Come, ring out our joy to the Lord; hail the God who saves us, alleluia.
Year: C(II). Psalm week: 3. Liturgical Colour: Green.
In other years: The Holy Guardian Angels
The doctrine that every individual soul has a guardian angel has never been defined by the Church and so is not an article of faith, but is the “mind of the Church”, as expressed particularly by St Jerome and St Basil. it is present in both the Old and New Testaments. As Jesus says, See that you never despise any of these little ones, for I tell you that their angels in heaven always gaze on the face of my Father in heaven. Thus even little children have guardian angels, and these angels remain in the presence of God even as they fulfil their mission on earth.
Anciently, all angels were celebrated together on the feast of St Michael. A separate feast of the Guardian Angels began in Valencia in 1411. At the reform of the Breviary in the 16th century it was included among the local feasts, and it was raised to the status of a feast in the General Calendar in 1608, placed on the first free day after the feast of Saints Michael, Gabriel and Raphael.
One of the benefits of this feast is that it reminds us that God cares for us each, individually. We all know this in theory, but it is easy – in times of depression or temptation – to convince ourselves that we are too small to matter, for good or ill. Let us use this feast to remind ourselves that each of us has an angel of our very own looking after us; and also to pray to God for our own Guardian Angel. What a bore and a burden to them some of us are. May we one day be a cause of rejoicing for them also.
About the author of the Second Reading in today's Office of Readings:
Second Reading: Pope St Gregory the Great (540 - 604)
Gregory was born in Rome and followed the career of public service that was usual for the son of an aristocratic family, finally becoming Prefect of the City of Rome, a post he held for some years.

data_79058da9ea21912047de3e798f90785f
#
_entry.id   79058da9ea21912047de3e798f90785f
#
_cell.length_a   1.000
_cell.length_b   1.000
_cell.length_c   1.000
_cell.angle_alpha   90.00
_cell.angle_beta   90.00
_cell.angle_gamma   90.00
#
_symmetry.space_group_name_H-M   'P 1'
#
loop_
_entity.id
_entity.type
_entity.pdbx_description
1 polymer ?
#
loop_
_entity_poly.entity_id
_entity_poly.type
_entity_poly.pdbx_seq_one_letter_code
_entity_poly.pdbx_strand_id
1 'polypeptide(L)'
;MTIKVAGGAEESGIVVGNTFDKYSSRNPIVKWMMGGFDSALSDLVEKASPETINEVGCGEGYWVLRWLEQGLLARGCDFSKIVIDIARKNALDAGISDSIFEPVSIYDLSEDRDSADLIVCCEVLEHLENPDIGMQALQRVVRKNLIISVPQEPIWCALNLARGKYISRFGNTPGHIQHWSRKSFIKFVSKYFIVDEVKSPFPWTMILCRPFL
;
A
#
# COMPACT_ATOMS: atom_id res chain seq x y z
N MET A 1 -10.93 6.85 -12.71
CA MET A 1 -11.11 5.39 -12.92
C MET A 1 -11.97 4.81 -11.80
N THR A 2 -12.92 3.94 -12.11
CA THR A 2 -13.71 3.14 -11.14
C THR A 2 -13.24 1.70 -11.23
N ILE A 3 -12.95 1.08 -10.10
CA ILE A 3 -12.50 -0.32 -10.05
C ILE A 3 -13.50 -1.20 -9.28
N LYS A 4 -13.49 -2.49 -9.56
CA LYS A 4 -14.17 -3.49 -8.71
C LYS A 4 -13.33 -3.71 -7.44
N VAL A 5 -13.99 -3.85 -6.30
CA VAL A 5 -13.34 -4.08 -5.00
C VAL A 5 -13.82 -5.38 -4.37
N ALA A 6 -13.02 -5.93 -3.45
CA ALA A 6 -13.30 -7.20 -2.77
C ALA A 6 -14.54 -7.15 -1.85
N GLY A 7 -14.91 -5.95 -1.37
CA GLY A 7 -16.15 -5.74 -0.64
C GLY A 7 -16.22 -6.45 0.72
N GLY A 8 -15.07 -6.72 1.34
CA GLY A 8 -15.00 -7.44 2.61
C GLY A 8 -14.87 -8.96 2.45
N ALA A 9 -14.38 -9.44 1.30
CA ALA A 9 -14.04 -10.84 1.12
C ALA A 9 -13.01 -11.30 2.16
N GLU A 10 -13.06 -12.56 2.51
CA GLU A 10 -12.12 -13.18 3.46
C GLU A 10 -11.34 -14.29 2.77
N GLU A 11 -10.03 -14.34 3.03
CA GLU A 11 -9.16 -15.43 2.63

He founded a monastery in Rome and some others in Sicily, then became a monk himself. He was ordained deacon and sent as an envoy to Constantinople, on a mission that lasted five years.
He was elected Pope on 3 September 590, the first monk to be elected to this office. He reformed the administration of the Church’s estates and devoted the resulting surplus to the assistance of the poor and the ransoming of prisoners. He negotiated treaties with the Lombard tribes who were ravaging northern Italy, and by cultivating good relations with these and other barbarians he was able to keep the Church’s position secure in areas where Roman rule had broken down. His works for the propagation of the faith include the sending of Augustine and his monks as missionaries to England in 596, providing them with continuing advice and support and (in 601) sending reinforcements. He wrote extensively on pastoral care, spirituality, and morals, and designated himself “servant of the servants of God.”
Liturgical colour: green
The theological virtue of hope is symbolized by the colour green, just as the burning fire of love is symbolized by red. Green is the colour of growing things, and hope, like them, is always new and always fresh. Liturgically, green is the colour of Ordinary Time, the orderly sequence of weeks through the year, a season in which we are being neither single-mindedly penitent (in purple) nor overwhelmingly joyful (in white).
|Mid-morning reading (Terce)||Romans 8:15-16 ©|
The spirit you received is not the spirit of slaves bringing fear into your lives again; it is the spirit of sons, and it makes us cry out, ‘Abba, Father!’ The Spirit himself and our spirit bear united witness that we are children of God.
|Noon reading (Sext)||Romans 8:22-23 ©|
From the beginning until now the entire creation, as we know, has been groaning in one great act of giving birth; and not only creation, but all of us who possess the first-fruits of the Spirit, we too groan inwardly as we wait for our bodies to be set free.
|Afternoon reading (None)||2 Timothy 1:9 ©|
God has saved us and called us to be holy, not because of anything we ourselves have done but for his own purpose and by his own grace. This grace had already been granted to us, in Christ Jesus, before the beginning of time.